distinctio

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Sr Proportionalita (Venice, 1494), in Distinctio nona, Tractatus X, De
Following in the tradition of Bonaventure's distinctio rationis and Henry of Ghent's "intentional distinction," Scotus develops the notion of the "Formal Distinction," which is a via media of sorts between something that is only conceptually (and, therefore, non-extramentally) distinct and something distinct in reality (like an apple and an orange).
d" stands for distinctio, "q" for quaestio, and "a" for articulus.
As Scotus is disposed to include his explanation on the relation of individuating difference to genus under the general rubric of formal distinction, we can schematize his branched use of the invented distinctio formalis as such: implemented, first, to the enigma of Trinity (see Wetter 1967:63), the conception contributed, second, to the canalization of the divine (infinite) being into the world of humans, because it made being (essence) indifferent as to perfection or to imperfection; third, it permitted the statement on individuating difference as leaving intact the real essence of a thing.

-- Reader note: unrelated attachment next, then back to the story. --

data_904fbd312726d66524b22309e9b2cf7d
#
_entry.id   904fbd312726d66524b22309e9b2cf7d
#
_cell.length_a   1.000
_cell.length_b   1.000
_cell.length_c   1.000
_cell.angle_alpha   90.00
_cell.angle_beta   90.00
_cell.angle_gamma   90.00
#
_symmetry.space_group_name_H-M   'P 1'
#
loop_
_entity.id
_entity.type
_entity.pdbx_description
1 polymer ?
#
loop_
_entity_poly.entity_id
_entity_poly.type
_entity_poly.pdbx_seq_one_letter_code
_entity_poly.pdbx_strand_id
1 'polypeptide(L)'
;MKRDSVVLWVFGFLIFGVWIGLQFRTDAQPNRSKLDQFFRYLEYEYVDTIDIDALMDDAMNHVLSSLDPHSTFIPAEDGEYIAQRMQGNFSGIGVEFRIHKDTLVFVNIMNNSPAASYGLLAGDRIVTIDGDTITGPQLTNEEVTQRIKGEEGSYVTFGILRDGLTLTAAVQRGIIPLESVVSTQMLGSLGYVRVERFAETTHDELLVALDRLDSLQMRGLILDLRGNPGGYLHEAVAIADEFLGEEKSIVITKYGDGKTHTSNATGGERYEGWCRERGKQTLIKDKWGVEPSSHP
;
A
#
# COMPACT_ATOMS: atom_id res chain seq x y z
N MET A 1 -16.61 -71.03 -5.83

1150); the distinctio V from the Dialogus miraculorum, by Caesarius of Heisterbach (c.
All of Hubmaier's citations to the councils can be found in Decretum Cratiani, pars HI, distinctio IV.
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Unde haec distinctio peccatorum est secundum obiecta, secundum quae diversificantur species peccatorum.
Kaske identifies this as an example of an early modern interpretive and rhetorical technique called distinctio or, in the plural, distinctiones, which, she argues, is a "habit of thought" (to borrow a term from Debora Shuger) in which the reader recognizes a writer's repetition of images, notices differences in meaning among various contexts, works to make sense of the differences, and then accepts the possibility or value of multiple perspectives in understanding specific images.
At the risk of oversimplifying this massive programme of biblical reading and scholarship, I should like to contextualize my comments on Sawles Warde and Ancrene Wisse by recalling very briefly some of the modes of reading and academic response to the Bible that were current in twelfth- and thirteenth-century England, focusing on the method of the distinctio.
There, mini-essays pertaining to Melville's prose accompany allegoria, aphelia, chorographia, distinctio, ethos, exuscitatio, hyperbole, logos, ploce, and praecisio.
In short, a distinctio n must be made between what may be referred to as an add-on model of e-learning and a more integrated approach which goes beyond a mere transmission or delivery of content to promote more interactive and effective learning.